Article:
Opening lines of this story, in case you don’t know it: “My wife, the doctor, is not well. In the end she could be dead.” So you know you’ve got a pretty solid story. We have to watch this man watch his doctor wife be sick and maybe die. Complicating this initial conflict: this marriage for a while now hasn’t been going well. The wife’s an admitted bitch. “I am not going to be able to leave the woman with cancer,” the narrator says at one point. “I am not the kind of person who leaves the woman with cancer, but I don’t know what to do when the woman with cancer is a bitch.”
It’s not to say the story is perfect: “My wife is sitting up high in her hospital bed, puking her guts into a metal bucket, like a poisoned pet monkey. She is throwing up bright green like an alien.”
This is a mixed metaphor. She is like a monkey. She is like an alien. A monkey isn’t much like an alien, other than it’s not human. What’s funny is that these sentences are just like right next to each other. Later in the story, as the characters are pushing each other to their utmost limits, they go on a Ferris wheel and get stuck at the top. It’s almost a literal precipice. “How is it going to end?” the narrator asks. And then he says, “We’re a really bad match, but we’re such a good bad match it seems impossible to let it go.”
And then she says. “We’re stuck.”
And that’s when the ride gets stuck.
It’s pissantish to call this stuff out as problematic, but!
a) It’s pissantish only because Homes’s story has been published probably in a journal and then in her collection Things You Should Know and then in the Marcus anthology; and
b) these are the sorts of things we take it as our jobs to call out in workshops. “Isn’t all that a bit on the nose?” we’d say, assuming we’re being helpful.
I know it’s as much of a cliche as show-don’t-tell to point out to students that for anything prescriptive said about what stories shouldn’t do you’ll find any number of published stories that do it and get away with it. Maybe what I want to talk about more is how this story Homes wrote has become a thing I teach in creative writing classes almost every semester.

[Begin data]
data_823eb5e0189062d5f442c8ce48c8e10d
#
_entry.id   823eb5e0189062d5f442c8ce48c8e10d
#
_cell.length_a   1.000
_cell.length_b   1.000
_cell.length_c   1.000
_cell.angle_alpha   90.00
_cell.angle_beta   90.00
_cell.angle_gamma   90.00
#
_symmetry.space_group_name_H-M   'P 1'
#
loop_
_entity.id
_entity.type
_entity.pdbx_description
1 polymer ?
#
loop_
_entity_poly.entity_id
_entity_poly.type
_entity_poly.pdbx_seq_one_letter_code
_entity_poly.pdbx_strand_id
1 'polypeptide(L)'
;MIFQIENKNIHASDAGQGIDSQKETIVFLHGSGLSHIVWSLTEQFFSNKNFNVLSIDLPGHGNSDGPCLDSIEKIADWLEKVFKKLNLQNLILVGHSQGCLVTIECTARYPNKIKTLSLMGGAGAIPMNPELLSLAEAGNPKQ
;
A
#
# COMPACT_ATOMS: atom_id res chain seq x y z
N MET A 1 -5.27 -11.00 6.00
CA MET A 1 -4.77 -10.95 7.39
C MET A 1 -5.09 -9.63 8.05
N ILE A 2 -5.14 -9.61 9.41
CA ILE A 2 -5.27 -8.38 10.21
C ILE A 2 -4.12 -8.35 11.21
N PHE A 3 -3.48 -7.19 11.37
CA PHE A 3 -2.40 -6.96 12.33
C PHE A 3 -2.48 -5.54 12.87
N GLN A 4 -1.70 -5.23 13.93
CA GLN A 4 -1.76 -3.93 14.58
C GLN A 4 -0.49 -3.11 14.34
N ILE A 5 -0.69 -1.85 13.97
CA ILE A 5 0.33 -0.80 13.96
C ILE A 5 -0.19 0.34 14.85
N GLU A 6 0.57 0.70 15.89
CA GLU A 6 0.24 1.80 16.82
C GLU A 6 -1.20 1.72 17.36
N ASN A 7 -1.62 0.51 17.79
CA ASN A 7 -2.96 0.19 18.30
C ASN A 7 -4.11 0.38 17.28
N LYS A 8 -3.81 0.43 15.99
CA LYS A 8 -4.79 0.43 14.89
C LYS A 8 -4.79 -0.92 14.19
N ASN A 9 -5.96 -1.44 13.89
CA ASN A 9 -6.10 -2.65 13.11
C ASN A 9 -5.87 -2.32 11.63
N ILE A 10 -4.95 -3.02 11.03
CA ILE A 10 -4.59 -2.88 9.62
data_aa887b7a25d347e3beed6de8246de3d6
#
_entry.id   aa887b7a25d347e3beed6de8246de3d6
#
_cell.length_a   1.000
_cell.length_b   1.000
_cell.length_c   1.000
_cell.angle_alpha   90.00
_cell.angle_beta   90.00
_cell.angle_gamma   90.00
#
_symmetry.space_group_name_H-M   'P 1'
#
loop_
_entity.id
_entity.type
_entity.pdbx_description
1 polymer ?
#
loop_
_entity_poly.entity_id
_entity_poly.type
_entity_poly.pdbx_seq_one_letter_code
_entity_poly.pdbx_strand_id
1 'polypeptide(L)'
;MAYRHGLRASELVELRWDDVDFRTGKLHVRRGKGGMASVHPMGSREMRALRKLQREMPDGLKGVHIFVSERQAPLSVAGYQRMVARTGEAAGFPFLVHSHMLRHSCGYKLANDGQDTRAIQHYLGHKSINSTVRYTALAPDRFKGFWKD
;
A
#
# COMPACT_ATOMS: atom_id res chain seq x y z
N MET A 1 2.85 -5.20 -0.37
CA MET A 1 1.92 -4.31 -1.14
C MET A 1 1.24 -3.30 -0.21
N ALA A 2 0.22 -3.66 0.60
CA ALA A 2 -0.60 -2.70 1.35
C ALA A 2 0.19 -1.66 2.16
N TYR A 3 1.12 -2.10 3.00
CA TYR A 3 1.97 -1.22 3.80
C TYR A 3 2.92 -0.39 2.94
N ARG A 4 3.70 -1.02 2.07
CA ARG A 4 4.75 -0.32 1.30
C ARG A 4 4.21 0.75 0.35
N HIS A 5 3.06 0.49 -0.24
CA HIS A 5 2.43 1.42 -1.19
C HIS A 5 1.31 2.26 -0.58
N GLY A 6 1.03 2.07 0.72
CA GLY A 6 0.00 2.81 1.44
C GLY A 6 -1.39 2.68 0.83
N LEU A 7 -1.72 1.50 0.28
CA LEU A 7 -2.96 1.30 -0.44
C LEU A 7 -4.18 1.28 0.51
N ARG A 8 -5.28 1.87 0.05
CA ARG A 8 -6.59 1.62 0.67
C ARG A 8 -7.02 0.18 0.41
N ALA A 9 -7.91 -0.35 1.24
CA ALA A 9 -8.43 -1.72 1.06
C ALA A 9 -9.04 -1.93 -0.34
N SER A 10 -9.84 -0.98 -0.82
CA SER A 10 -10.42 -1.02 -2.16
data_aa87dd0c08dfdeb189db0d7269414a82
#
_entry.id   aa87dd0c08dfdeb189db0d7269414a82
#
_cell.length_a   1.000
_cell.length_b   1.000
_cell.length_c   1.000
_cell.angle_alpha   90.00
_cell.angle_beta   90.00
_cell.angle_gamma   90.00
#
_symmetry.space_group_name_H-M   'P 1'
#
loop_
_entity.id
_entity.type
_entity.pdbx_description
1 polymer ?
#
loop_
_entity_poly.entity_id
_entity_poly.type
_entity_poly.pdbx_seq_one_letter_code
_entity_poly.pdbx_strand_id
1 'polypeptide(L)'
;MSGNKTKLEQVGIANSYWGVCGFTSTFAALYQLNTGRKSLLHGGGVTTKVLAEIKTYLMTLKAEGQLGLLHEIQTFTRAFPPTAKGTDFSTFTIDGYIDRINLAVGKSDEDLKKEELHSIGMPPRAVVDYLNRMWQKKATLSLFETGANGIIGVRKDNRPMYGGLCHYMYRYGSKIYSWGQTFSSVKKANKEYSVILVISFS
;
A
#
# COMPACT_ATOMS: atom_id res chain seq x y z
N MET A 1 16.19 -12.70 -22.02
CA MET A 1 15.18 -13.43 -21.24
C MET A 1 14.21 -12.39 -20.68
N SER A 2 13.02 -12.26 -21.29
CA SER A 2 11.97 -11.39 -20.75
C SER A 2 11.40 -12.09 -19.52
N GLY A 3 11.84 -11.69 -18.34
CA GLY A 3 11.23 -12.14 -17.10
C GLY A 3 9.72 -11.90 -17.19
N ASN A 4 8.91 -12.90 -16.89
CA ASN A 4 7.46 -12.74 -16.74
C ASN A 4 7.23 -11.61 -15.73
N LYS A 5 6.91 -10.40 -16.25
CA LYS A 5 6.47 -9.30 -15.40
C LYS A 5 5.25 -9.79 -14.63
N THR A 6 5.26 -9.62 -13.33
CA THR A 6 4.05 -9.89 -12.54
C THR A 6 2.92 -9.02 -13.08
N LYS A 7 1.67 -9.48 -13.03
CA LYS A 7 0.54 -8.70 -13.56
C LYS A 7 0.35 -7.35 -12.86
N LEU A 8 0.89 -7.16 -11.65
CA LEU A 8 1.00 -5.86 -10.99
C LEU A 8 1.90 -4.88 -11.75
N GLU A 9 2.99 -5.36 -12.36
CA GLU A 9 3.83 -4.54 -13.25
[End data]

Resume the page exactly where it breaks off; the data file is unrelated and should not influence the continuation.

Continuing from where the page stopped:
Ben Marcus decided it was worth reprinting. Having students buy an anthology is easier than finding stories to put together. Now this story—which is so long, just much longer than it probably needs to be—is part of a canon. Why I teach it is because it’s been so chosen, and then I read it and think, “Well, I can make students read this when I want them to start thinking about conflict and the resolution thereof.” Or character. Or dialogue. Anything. Being a good teacher means making it work.
(Also, good stories can illustrate well any aspect of storytelling.)
But while the story’s good and I like how relentless the character of the sick wife is, I don’t love the story. But nor do I really ever read short story collections. And so what I don’t do is show my students work that I simply love when I force them to write something as maligned and beleaguered as the short story. It’s easier just to teach what others have sanctioned.
It’s maybe a bad idea, though. I’m running away from whatever I’m trying to talk about. A.M. Homes gets away with the niggling issues above because the story is about life and death and bares on each page so much emotional pain (and so much humor). It’s very hard to find space in a creative writing workshop to talk about matters of life and death and how (and why, or whether) to render them. Instead, we get small, quiet moments—what I’ve been told the short story excels in, and thus what I propound to my students.
Small, quiet pieces about small, quiet moments—is it true?—move us so slightly that we’re left with pissantish issues to point out. We get fussy as readers and writers. Whereas novels, whole big long books, have worked so much harder in their getting made that they seem to kind of bowl over a reader, and we then don’t have the stamina to keep up our pissantish reading practices.
It’s something to chew on. Like a skunkpuffin.